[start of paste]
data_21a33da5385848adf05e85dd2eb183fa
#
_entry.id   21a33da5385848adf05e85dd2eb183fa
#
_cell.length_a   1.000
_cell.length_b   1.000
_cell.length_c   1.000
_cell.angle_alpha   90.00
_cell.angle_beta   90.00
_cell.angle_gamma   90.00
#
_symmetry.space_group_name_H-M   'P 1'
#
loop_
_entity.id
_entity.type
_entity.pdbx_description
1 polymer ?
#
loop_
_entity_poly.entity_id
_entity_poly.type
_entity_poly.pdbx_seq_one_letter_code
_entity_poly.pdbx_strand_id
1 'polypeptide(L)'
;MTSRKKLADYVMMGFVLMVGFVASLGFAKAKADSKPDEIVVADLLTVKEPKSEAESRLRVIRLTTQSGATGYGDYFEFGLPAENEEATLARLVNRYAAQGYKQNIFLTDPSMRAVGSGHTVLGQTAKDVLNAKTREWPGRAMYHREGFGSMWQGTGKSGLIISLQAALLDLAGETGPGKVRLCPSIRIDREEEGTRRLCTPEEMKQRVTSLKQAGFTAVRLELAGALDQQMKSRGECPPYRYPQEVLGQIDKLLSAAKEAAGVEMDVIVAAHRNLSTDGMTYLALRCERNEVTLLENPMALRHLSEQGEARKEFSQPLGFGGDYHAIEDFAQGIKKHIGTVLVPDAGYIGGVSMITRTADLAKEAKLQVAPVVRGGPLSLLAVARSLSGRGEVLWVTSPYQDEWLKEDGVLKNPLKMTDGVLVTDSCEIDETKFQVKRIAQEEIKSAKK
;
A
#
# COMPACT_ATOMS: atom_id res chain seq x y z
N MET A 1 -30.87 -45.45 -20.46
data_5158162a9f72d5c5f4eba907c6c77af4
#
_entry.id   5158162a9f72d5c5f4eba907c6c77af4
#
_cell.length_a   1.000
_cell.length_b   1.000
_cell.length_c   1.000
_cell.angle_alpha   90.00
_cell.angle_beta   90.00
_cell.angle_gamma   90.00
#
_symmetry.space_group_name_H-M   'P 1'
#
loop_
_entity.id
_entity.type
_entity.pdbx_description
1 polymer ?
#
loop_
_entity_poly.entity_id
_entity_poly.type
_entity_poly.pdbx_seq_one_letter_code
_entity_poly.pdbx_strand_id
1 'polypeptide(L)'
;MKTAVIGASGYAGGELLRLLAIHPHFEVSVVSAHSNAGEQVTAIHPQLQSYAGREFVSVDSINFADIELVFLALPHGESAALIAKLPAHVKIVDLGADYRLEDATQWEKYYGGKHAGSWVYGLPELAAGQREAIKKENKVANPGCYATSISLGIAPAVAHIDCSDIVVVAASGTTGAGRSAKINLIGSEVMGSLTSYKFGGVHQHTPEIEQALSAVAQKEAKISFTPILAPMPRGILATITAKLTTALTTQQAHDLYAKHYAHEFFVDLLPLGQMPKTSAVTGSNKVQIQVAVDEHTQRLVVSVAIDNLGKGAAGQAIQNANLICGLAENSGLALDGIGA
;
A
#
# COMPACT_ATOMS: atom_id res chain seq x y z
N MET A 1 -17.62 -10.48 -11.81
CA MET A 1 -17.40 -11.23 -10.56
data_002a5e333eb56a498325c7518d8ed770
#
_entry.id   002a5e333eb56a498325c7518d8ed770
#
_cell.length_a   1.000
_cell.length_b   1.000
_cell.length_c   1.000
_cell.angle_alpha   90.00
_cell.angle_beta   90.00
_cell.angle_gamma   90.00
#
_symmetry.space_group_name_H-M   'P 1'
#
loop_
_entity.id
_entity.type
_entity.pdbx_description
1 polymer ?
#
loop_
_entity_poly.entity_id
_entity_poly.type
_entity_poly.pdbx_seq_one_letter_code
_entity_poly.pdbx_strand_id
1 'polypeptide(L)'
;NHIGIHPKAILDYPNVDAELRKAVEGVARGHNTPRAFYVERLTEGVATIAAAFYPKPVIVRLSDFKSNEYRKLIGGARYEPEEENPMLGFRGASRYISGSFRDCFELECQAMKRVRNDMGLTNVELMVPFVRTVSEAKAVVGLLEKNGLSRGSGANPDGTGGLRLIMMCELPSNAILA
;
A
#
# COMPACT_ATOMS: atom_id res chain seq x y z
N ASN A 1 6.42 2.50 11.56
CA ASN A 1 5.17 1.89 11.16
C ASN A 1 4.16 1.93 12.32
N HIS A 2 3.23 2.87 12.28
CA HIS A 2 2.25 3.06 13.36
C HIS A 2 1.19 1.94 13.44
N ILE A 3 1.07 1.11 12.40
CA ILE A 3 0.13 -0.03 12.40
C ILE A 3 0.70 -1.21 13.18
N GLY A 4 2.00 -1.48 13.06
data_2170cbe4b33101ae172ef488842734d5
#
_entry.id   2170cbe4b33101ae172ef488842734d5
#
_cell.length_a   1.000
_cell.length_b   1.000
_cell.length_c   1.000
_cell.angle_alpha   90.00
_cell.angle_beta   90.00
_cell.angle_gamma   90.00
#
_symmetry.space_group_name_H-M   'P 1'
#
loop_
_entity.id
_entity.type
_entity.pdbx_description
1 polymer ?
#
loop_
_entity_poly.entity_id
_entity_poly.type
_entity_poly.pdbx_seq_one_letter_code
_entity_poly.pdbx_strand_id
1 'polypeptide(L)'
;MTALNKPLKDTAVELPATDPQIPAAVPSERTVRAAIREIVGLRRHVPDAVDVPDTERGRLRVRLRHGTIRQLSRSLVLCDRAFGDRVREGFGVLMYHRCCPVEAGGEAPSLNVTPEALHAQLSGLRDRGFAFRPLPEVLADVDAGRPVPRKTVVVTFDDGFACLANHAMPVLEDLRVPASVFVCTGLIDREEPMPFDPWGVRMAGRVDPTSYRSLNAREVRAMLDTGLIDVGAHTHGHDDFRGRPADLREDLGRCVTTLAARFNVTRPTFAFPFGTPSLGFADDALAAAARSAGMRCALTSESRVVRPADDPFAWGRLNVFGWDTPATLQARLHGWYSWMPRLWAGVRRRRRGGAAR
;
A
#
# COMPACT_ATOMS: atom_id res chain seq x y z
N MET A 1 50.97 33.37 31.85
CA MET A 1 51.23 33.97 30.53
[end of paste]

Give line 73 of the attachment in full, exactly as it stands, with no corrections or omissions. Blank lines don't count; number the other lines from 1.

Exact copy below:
_cell.angle_gamma   90.00